June 2006 • Suburban Essex Magazine
Everybody Love Raymond's and You Will, Too!
by Grace Russell
Much like its compact dinner menu, Raymond’s is engaging, inviting and just a little bit quirky- all traits that I find enormously appealing in a restaurant. Raymond’s interior- an authentic reproduction of a 40’s neighborhood ice cream parlor- boasts a black-and-white tile floor, tile-and-mirror walls and a tin ceiling. Listen closely and you can almost hear the Andrews Sisters singing in the background.
Originally a breakfast and lunch café located a few doors down on Church Street, Raymond’s became so popular that owners Raymond Badach and Joanne Ricci found that they were turning away business. Clearly, it was time to expand and open al day for business. As the owners of Church Street’s Restaurant 28- which was open only for dinner- they realized the perfect solution lay in closing Restaurant 28 and moving a newly designed Raymond’s into the larger spot at 28 Church Street.
Today, open for breakfast, lunch and dinner, Raymond’s has become one of the most popular restaurants in a restaurant-heavy town – and for good reasons. The owners and staff are friendly, the interior is cheerful and upbeat, and the food is really, really good.
After looking over the one-page menu, we settled into our booth with a smile. Somehow, Raymond’s atmosphere just does that to visitors. And the menu? Everything from Chicken Paillard and Lamb Shank to - remember the quirky part – Catfish Po’ Boys and Fish and Chips. This looked like fun.
But it was serious fun, as we discovered after sampling the sublime $5.75 Spinach and Potato Soup, served with a tease of lemon zest and sour cream – a first-class beginning, to be sure. I always jump at the chance to try a roasted beet salad, and Raymond’s, served with blue cheese, endive, walnuts and orange dressing and priced at $8 - $6.50 at lunch – is an excellent one, generously portioned.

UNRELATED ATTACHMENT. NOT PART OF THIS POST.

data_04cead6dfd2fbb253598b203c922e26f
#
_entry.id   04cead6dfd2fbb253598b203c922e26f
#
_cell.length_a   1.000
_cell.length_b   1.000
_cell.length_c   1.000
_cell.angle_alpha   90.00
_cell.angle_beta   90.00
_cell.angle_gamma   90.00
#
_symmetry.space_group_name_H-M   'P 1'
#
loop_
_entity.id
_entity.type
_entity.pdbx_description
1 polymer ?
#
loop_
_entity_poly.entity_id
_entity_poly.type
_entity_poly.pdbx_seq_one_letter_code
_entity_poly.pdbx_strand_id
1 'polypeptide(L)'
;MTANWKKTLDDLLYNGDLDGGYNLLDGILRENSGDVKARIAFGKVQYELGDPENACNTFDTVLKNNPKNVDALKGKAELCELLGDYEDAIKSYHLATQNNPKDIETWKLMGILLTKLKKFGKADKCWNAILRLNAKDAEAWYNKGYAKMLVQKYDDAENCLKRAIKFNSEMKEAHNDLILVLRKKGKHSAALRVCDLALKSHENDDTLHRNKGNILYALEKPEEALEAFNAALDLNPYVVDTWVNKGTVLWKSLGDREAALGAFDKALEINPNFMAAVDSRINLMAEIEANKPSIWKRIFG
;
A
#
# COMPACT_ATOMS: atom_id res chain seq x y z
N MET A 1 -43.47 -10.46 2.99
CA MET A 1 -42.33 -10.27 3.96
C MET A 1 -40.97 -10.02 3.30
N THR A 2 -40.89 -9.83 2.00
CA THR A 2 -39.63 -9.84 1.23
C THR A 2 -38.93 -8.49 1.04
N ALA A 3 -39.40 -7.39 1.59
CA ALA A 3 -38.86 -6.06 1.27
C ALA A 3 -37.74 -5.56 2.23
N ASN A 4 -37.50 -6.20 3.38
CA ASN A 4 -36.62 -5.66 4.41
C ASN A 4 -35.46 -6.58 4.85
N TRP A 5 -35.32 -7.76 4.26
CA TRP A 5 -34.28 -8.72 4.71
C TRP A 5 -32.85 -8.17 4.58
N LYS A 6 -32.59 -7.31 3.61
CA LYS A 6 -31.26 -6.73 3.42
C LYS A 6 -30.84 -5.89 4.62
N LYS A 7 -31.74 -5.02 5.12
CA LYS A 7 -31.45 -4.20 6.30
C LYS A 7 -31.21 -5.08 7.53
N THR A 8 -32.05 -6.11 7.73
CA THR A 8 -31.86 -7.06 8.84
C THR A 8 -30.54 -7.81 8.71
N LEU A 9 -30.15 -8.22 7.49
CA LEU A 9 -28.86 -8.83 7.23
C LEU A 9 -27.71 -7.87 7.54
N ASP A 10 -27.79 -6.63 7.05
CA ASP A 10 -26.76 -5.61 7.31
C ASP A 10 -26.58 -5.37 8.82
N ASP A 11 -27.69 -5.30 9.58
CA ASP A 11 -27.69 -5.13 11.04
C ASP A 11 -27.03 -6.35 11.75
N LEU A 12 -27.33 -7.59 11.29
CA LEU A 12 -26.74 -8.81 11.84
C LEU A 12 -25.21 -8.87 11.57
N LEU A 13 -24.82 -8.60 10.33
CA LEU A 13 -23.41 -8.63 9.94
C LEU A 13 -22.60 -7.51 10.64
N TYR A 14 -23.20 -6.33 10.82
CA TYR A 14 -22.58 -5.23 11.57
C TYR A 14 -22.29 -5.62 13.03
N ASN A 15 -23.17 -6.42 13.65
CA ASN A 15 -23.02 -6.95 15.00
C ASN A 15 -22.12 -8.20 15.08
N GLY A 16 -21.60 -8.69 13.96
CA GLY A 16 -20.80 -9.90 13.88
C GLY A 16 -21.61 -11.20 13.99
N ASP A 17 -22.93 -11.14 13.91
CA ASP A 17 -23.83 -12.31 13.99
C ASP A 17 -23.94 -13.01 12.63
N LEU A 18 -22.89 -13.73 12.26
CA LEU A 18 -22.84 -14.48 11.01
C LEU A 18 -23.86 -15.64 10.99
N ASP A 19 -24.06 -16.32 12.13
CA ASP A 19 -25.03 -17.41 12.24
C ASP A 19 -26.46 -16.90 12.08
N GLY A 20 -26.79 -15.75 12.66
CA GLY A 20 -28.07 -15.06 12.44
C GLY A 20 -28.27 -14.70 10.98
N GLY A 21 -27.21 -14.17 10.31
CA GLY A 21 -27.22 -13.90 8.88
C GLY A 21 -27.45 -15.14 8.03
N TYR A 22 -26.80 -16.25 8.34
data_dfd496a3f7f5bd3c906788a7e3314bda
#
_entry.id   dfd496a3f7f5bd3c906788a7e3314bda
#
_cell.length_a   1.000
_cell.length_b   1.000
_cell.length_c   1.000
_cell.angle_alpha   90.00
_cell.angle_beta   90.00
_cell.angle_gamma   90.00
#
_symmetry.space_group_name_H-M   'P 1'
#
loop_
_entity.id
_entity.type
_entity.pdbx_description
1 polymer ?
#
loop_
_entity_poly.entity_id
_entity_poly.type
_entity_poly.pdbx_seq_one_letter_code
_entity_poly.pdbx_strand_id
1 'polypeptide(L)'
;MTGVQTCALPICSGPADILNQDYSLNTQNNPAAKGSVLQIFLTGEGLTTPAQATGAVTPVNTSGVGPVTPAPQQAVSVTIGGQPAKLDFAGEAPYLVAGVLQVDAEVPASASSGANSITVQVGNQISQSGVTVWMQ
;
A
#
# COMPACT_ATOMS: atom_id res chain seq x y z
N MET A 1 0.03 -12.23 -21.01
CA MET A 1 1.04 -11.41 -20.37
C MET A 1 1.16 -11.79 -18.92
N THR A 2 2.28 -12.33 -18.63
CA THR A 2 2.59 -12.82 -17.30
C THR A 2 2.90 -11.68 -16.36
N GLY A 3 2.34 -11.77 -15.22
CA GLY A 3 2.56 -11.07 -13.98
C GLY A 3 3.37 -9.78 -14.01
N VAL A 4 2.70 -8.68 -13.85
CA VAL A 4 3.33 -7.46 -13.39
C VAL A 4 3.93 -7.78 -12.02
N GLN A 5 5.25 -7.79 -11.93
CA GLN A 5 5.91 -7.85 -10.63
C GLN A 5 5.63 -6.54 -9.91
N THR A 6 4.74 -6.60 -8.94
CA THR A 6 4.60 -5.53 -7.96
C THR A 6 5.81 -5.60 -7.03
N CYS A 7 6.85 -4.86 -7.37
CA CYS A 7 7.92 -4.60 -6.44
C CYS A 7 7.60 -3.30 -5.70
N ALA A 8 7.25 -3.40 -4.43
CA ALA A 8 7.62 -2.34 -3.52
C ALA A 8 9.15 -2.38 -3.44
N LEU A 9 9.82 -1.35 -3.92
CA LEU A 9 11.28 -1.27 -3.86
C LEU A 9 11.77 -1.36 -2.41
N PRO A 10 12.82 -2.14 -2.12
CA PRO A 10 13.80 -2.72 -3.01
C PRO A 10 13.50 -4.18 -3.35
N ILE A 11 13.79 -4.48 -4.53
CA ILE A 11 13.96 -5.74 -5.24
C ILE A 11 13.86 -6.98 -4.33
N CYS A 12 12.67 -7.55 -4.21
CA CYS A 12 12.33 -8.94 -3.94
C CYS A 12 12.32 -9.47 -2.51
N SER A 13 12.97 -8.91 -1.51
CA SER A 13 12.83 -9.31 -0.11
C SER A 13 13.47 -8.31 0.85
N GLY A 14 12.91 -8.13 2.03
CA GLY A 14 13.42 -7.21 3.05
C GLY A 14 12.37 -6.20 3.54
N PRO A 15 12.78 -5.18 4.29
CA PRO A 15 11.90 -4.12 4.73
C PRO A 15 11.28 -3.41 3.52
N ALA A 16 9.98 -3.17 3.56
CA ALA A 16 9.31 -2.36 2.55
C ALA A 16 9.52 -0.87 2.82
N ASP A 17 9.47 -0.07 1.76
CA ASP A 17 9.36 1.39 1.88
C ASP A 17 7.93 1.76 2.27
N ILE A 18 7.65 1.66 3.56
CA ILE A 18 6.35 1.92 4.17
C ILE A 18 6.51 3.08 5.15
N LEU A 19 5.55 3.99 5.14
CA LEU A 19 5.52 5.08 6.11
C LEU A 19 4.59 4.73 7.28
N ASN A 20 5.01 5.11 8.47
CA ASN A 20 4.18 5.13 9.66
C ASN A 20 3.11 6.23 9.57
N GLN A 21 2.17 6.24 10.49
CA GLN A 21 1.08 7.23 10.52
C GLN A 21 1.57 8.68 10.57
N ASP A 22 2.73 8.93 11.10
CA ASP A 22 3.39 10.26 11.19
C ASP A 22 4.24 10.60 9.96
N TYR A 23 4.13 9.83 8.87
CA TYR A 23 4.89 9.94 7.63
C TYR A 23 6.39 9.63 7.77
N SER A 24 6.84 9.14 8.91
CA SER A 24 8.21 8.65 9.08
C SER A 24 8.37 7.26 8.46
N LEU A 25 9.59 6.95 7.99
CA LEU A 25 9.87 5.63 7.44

My Maryland-based guest declared the plump, $9 Crab Cake appetizer excellent. Packed with generous chunks of crab and spiced nicely, the appetizer is served with hearts of palm, cucumber salad and a tomato vinaigrette. After deciding to split the $10 Vegetarian Chili, we congratulated ourselves for our good sense.
Dismiss your preconceived notions of a bean-heavy vegetarian chili and salute the kitchen for the best version yet of this dish. Packed with savory vegetables, including chick peas, zucchini, pepper, and yes, some red beans – and beautifully, almost delicately spiced – the chili comes with a dollop of sour cream, a little grated cheddar and a square of terrific cornbread – another winner.
Whole Grilled Trout, $17.50, perfectly prepared, is sprinkled lightly with capers, complemented by haricot verts, and served atop a sweet tasting tomato couscous. Beautifully presented and deliciously moist Roasted Chicken, $16.50, is a wonderful comfort food, thanks to the roasted garlic mashed potatoes and baby vegetables. A heartier dish is the excellent $18.50 Lamb Shank, served with broccoli rabe and creamy polenta. Available as a side dish at $5, the creamy polenta is a “must try.”
All desserts at Raymond’s are priced at $5 and many, such as the creamy butterscotch pudding with candied peanut crunch and whipped cream and the strawberry rhubarb cobbler, evoked fond memories of my grandmother’s homemade specialties. Also available: an excellent crème brûlée. In the cooler months, a champion hot chocolate is featured. Served with Joanne’s homemade marshmallows, it will make you bid adios forever to the store-bought kind. But now that spring is here, Joanne promises an authentic egg cream – lower-East-Side-style.
Raymond’s offers a memorable Saturday and Sunday a la carte brunch and is open for lunch during the week. And with the arrival of spring, Raymond’s offers al fresco dining on Church Street, a perfect European-like venue for dining and people watching.